Accordingly, the Court held that the EFF’s defence of fair comment failed.
In ascertaining the quantum of damages to be paid to Gqubele-Mbeki and Harber, the Court referred to the Manuel case where Manuel was awarded R500 000 in damages. The Court noted that this is a high quantum and that the trend from the jurisprudence on damages in defamation cases indicates that a high quantum of damage is a recent phenomenon. The Court acknowledged the aggravating factors that the EFF had failed to concede that their statements were defamatory and had refused to retract and apologize even though there was no evidence of the truth of the allegations. In addition, the Court highlighted that the allegations were harmful to Gqubele-Mbeki and Harber as people but also as senior professional journalists, and had the potential of bringing the media into disrepute and sow disunity and mistrust. The Court referenced the large followings the EFF and Ndlozi have on Twitter and noted that the Twitter accounts had republished the allegations in responses to the initial tweets.
In looking at mitigating factors, the Court expressed concern that Gqubele-Mbeki and Harber only initiated the application four months after the publication of the statements and noted that the readership value of the statements had probably diminished with time. The Court stressed that the fact that Gqubele-Mbeki and Harber did not bring defamation actions against Madikizela-Mandela or the publishers of the documentary had no bearing on whether the EFF and Ndlozi were liable for defamation, but that this would impact the awarding of damages. The Court stated that it is “absurd that [Gqubele-Mbeki and Harber] endure harm when the allegations are peddled by the EFF but are not harmed when they were peddled by Ms Madikizela-Mandela or other publishers” [para. 91]. The Court also acknowledged that Gquebele-Mbeki and Harber “specifically state that they are not interested in the money and, for that reason they intend donating it to journalism related causes” [para. 94].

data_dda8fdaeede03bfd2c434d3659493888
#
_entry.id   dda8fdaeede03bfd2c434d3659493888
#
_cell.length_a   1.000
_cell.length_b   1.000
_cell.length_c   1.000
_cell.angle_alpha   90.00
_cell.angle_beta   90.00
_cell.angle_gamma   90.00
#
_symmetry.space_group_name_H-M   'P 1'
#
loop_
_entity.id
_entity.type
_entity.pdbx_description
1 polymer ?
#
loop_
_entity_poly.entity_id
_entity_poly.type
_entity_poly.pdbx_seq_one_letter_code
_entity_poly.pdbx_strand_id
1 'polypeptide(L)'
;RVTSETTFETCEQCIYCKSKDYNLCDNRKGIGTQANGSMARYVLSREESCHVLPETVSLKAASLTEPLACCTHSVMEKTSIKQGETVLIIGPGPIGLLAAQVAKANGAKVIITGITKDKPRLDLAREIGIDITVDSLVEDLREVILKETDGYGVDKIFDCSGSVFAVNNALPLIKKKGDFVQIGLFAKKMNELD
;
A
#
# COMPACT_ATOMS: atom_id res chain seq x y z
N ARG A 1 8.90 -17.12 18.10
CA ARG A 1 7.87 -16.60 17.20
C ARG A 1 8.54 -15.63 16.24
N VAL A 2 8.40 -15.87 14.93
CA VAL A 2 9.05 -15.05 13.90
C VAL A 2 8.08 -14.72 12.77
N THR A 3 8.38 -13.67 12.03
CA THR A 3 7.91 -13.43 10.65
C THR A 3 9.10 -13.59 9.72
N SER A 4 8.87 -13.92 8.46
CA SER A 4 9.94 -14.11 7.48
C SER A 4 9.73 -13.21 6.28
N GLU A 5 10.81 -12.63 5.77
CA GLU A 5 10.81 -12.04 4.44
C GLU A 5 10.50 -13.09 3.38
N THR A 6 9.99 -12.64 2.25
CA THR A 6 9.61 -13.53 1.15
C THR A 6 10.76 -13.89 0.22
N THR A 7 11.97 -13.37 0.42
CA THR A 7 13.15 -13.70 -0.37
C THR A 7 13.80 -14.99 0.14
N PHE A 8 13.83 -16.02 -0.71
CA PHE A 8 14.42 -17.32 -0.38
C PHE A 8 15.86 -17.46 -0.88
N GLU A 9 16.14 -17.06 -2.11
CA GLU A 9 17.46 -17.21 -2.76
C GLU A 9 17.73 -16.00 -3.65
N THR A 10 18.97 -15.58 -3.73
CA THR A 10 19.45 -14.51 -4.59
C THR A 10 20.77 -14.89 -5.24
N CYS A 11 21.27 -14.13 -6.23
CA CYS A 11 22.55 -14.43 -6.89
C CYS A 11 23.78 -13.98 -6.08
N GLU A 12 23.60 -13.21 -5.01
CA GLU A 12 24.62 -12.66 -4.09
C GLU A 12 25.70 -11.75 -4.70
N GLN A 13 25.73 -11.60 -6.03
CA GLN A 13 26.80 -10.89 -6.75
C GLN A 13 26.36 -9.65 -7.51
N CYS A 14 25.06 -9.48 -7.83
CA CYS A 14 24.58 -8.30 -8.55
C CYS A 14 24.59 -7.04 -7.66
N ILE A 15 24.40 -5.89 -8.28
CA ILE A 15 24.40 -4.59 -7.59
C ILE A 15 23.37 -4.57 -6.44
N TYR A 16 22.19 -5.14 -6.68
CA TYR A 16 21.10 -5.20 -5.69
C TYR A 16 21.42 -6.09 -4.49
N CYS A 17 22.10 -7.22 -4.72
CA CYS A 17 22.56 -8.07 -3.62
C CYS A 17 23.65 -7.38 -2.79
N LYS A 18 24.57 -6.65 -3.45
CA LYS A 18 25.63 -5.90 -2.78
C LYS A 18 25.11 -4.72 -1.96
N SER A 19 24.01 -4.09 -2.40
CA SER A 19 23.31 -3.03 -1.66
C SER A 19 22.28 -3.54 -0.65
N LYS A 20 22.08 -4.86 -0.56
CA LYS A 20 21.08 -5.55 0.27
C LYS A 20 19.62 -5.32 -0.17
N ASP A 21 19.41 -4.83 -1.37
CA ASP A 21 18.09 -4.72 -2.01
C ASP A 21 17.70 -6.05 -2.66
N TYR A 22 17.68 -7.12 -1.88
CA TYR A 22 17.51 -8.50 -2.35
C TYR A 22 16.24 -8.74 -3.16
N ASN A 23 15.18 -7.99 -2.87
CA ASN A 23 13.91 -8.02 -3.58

Having considered the aggravating and mitigating factors and that the “primary purpose of general damages for defamation is not to punish the respondent but to serve as solatium, or consolation, for the applicant” the Court awarded R40 000 (approximately USD 2 600 in 2020) to Gqubele-Mbeki and Harber individually.
The Court further ordered the removal of the impugned statements from both Twitter and the website within 24 hours as their continued presence online was unlawful, and barred the publication of any future statements that implied the journalists “worked for or collaborated with the apartheid government.” The EFF was also ordered to publish a notice on the same platforms that the EFF “unconditionally retract[s] and apologise[s] for the allegations” [para. 96].
Decision Direction indicates whether the decision expands or contracts expression based on an analysis of the case.
Although the High Court in Johannesburg limited the expression of the political party and its spokesperson, it did also develop the jurisprudence on the limits of the defence of reasonable publication: the Court held that this defence is available only to the media because the media has independent regulation which helps to protect individuals against unjustified and untested allegations made in public.